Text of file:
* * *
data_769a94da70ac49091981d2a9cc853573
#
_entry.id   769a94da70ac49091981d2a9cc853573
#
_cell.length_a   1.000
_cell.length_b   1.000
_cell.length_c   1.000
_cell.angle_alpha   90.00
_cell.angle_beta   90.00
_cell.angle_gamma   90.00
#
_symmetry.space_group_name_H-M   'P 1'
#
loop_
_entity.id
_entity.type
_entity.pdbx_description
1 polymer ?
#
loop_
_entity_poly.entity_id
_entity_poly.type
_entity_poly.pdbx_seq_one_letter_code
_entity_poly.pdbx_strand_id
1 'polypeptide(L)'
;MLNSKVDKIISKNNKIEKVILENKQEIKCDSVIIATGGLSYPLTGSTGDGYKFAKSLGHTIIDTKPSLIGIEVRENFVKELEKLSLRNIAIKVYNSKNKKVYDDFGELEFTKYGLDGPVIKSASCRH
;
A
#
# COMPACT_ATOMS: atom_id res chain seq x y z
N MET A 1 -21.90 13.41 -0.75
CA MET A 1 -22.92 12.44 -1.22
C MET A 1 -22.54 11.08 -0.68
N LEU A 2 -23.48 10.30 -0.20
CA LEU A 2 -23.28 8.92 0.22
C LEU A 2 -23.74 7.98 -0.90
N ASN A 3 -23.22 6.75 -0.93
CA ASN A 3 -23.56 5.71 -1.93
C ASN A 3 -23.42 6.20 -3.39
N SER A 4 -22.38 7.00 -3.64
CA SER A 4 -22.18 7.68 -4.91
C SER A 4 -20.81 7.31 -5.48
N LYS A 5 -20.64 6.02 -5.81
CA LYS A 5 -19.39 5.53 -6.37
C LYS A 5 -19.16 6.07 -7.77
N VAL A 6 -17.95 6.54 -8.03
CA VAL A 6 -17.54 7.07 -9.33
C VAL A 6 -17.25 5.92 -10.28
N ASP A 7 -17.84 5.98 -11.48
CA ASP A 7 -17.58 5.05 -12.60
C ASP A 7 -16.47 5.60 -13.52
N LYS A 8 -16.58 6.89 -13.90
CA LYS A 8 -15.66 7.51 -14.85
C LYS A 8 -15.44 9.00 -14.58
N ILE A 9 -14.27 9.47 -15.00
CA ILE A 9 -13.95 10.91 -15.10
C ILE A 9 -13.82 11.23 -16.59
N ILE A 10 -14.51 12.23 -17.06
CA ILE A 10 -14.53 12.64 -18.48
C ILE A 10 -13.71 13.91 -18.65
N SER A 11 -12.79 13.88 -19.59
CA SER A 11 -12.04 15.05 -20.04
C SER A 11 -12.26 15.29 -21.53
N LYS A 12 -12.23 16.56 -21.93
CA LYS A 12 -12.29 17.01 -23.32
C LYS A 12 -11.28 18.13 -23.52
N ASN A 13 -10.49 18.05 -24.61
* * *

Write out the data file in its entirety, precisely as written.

data_769a94da70ac49091981d2a9cc853573
#
_entry.id   769a94da70ac49091981d2a9cc853573
#
_cell.length_a   1.000
_cell.length_b   1.000
_cell.length_c   1.000
_cell.angle_alpha   90.00
_cell.angle_beta   90.00
_cell.angle_gamma   90.00
#
_symmetry.space_group_name_H-M   'P 1'
#
loop_
_entity.id
_entity.type
_entity.pdbx_description
1 polymer ?
#
loop_
_entity_poly.entity_id
_entity_poly.type
_entity_poly.pdbx_seq_one_letter_code
_entity_poly.pdbx_strand_id
1 'polypeptide(L)'
;MLNSKVDKIISKNNKIEKVILENKQEIKCDSVIIATGGLSYPLTGSTGDGYKFAKSLGHTIIDTKPSLIGIEVRENFVKELEKLSLRNIAIKVYNSKNKKVYDDFGELEFTKYGLDGPVIKSASCRH
;
A
#
# COMPACT_ATOMS: atom_id res chain seq x y z
N MET A 1 -21.90 13.41 -0.75
CA MET A 1 -22.92 12.44 -1.22
C MET A 1 -22.54 11.08 -0.68
N LEU A 2 -23.48 10.30 -0.20
CA LEU A 2 -23.28 8.92 0.22
C LEU A 2 -23.74 7.98 -0.90
N ASN A 3 -23.22 6.75 -0.93
CA ASN A 3 -23.56 5.71 -1.93
C ASN A 3 -23.42 6.20 -3.39
N SER A 4 -22.38 7.00 -3.64
CA SER A 4 -22.18 7.68 -4.91
C SER A 4 -20.81 7.31 -5.48
N LYS A 5 -20.64 6.02 -5.81
CA LYS A 5 -19.39 5.53 -6.37
C LYS A 5 -19.16 6.07 -7.77
N VAL A 6 -17.95 6.54 -8.03
CA VAL A 6 -17.54 7.07 -9.33
C VAL A 6 -17.25 5.92 -10.28
N ASP A 7 -17.84 5.98 -11.48
CA ASP A 7 -17.58 5.05 -12.60
C ASP A 7 -16.47 5.60 -13.52
N LYS A 8 -16.58 6.89 -13.90
CA LYS A 8 -15.66 7.51 -14.85
C LYS A 8 -15.44 9.00 -14.58
N ILE A 9 -14.27 9.47 -15.00
CA ILE A 9 -13.95 10.91 -15.10
C ILE A 9 -13.82 11.23 -16.59
N ILE A 10 -14.51 12.23 -17.06
CA ILE A 10 -14.53 12.64 -18.48
C ILE A 10 -13.71 13.91 -18.65
N SER A 11 -12.79 13.88 -19.59
CA SER A 11 -12.04 15.05 -20.04
C SER A 11 -12.26 15.29 -21.53
N LYS A 12 -12.23 16.56 -21.93
CA LYS A 12 -12.29 17.01 -23.32
C LYS A 12 -11.28 18.13 -23.52
N ASN A 13 -10.49 18.05 -24.61